March 18, 2018 Fifth Sunday of Lent Fr Jim Miller

Fifth Sunday of Lent
Reading 1 JER 31:31-34

Responsorial Psalm PS 51:3-4, 12-13, 14-15.

  1. (12a) Create a clean heart in me, O God.

Reading 2 HEB 5:7-9

Verse Before The Gospel JN 12:26

Gospel JN 12:20-33

Homily—March 17 & 18, 2018  Fifth Sunday of Lent

This reading from Jeremiah is one of my favorites as the Lord promises a new covenant with the house of Israel.  “I will place my law within them and write it upon their hearts; I will be their God, and they shall be my people.  No longer will they have need to teach their friends and relatives how to know the Lord.” Just imagine if everyone had a rightly formed conscience so that they knew what God wanted them to do just by reflecting on their hearts!   And everyone would have the capacity to know the Lord—if only we did this we would not have to have any classes in the faith—no RCIA, no religious education, no Bible study, no homilies etc.! But I find people still have to be taught about Jesus and having a personal relationship with Him and even I continue to study and learn how to have a better relationship with God and people.   I certainly appreciate hearing the Lord will forgive our evildoing and not remember our sins. That is an ongoing promise. In an imperfect world, sin will be recognized for what it is: an aberration, an abnormal, subhuman way of behaving which will never become the world’s permanent condition. Don’t you find that sin just pulls you down to be less than you can be? I have to keep going back and asking forgiveness every once in a while so I can start out again with my soul pure through absolution.

This is God’s unilateral promise.  The core of this new covenant has nothing to do with our worthiness or good behavior, but rather God’s unrelenting love and will to save us.  This means that there is nothing we can do to turn God against us. Our God will always and forever be God for us.

In today’s gospel two Greeks approach not Jesus but Philip, which, by the way is a Greek name.  Up to this point in Jesus’ ministry according to the Gospel of John, Jesus has never, not once, interacted with a Gentile.  

Philip listens to the request of these two Greeks who want to see Jesus and, in turn, goes to Andrew (another Greek name!) to enlist his help with this unorthodox request.  Together the disciples intercede for the Greeks. Jesus rightly perceived this to be the conclusion of his ministry. If even the Greeks (that is, Gentiles) are now coming to see him, the end is near.   Jesus then begins an eloquent teaching on the necessity of death for bearing fruit, and no mention is made that the Greeks ever met Jesus.

Jesus knows he is the long-awaited savior bringing salvation to the whole world.  While knowing these consequences for God’s creation, Jesus also knows the consequences for himself.  Yet he chooses this pathway, the pain and the glory, because he loves his Father, and he loves God’s creation.

 

 

 

Fifth Sunday of Lent

Reading 1 JER 31:31-34

Responsorial Psalm PS 51:3-4, 12-13, 14-15.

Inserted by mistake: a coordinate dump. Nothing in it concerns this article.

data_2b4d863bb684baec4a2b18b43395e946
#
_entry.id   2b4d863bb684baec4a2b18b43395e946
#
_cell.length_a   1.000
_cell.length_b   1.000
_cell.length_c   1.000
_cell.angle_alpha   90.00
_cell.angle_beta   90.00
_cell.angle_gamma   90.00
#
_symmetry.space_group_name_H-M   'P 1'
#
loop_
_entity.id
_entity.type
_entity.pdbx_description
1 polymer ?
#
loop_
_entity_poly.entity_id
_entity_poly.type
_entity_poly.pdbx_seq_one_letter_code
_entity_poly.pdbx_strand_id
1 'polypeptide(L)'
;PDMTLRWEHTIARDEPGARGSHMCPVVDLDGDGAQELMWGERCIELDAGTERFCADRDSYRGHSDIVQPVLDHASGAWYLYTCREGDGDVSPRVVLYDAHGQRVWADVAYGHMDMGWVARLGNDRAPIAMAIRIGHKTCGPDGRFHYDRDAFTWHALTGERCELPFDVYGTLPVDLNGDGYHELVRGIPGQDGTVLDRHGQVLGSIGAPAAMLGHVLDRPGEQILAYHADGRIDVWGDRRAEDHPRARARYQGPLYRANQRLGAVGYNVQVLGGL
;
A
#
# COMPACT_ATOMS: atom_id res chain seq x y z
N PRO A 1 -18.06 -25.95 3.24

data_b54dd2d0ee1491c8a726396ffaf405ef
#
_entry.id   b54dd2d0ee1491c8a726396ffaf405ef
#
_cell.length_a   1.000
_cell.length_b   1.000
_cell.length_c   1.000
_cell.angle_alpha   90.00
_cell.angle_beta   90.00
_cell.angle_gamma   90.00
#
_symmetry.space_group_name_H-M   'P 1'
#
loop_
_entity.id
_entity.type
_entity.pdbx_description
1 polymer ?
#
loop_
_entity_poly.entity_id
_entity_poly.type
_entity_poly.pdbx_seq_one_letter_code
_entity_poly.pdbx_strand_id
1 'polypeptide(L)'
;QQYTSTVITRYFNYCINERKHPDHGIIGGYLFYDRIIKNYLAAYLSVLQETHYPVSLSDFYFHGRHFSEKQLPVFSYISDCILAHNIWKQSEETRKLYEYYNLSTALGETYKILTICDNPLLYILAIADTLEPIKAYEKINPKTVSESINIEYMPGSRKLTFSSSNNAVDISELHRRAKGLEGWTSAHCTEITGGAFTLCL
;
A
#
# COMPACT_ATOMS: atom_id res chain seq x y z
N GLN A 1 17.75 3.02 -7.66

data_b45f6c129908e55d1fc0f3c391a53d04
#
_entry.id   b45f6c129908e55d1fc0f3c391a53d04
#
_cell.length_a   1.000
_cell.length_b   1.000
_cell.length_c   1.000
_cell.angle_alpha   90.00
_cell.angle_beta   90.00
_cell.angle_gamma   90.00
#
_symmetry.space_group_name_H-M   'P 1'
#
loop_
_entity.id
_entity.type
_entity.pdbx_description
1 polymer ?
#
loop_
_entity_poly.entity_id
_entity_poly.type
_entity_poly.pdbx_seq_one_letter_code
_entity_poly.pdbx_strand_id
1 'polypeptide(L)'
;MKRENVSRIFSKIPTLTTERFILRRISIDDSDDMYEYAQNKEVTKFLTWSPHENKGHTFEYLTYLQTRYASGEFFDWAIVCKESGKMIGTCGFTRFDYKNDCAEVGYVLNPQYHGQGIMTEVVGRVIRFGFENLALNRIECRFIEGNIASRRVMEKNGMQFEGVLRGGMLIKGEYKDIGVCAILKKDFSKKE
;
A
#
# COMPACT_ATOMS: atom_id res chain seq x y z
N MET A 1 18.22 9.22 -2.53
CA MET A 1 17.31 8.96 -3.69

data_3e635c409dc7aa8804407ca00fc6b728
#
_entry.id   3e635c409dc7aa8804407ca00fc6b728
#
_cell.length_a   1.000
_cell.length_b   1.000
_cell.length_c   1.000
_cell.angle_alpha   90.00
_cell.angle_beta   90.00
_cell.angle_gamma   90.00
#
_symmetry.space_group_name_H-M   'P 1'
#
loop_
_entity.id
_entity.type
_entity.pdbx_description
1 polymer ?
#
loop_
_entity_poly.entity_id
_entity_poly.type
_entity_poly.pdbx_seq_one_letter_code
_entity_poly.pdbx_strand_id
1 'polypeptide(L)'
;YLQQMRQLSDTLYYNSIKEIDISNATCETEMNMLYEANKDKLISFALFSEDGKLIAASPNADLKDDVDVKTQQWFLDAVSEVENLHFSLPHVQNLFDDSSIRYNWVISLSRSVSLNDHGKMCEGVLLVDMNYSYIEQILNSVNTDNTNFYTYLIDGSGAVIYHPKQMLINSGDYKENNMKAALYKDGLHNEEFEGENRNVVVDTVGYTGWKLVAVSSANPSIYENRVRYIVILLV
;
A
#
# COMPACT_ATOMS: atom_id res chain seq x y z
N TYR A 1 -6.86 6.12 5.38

1. (12a) Create a clean heart in me, O God.

Reading 2 HEB 5:7-9

Verse Before The Gospel JN 12:26

Gospel JN 12:20-33

Lent is set aside for Christians to fathom this choice.  The God-man, Jesus Christ, understanding every detail, chooses to do it anyway.  Lent replays Christ’s heroic crucifixion as an action freely and generously done for the world’s salvation and invites believers to embrace it.

We might find it difficult to focus on death.   Sometimes it comes suddenly in an accident like the pedestrian bridge that fell at the Florida University.   Sometimes it comes more slowly but with time to prepare as the two funerals this week of Dick Kirmse and Don Hesselman both of whom were in hospice and both of whom I was able to anoint before their death, one two days before his death and the other eleven days before his death.

Pope Francis reflected on death during his general audience in Rome in 2013.   He said, “Death affects us all, and it questions us in a profound way. . . If is is understood as the end of everything, death. . .terrifies us, it becomes a threat that shatters every dream, every promise, it severs every relationship.”

In October 2017, Francis again spoke about death and said, “We are all small and helpless before the mystery of death.”  We can be encouraged by the fact that even Jesus quailed when he realized his hour had come. As the Letter to the Hebrews says, our high priest knows our weakness and he too prayed with supplication, cries and tears.  Nevertheless, he led the way for us in saying, “For this purpose I came to this hour.”

When Jesus chose to walk into what he knew was his final hour, he did so fully aware of the cost and his purpose:  “Now is the time of judgment . . . now the ruler of this world will be driven out.” Only by going through his death would Jesus demonstrate that God’s love overcomes every evil.  That was the purpose of his life and his glory.

Now and again, we all need to confront the fact that we will die; knowing that leads us to evaluate our purpose and the worth of each day.  Blessed are we when we believe what Francis said of the moment of our death: “There hope will end and it will be a reality, the reality of life.”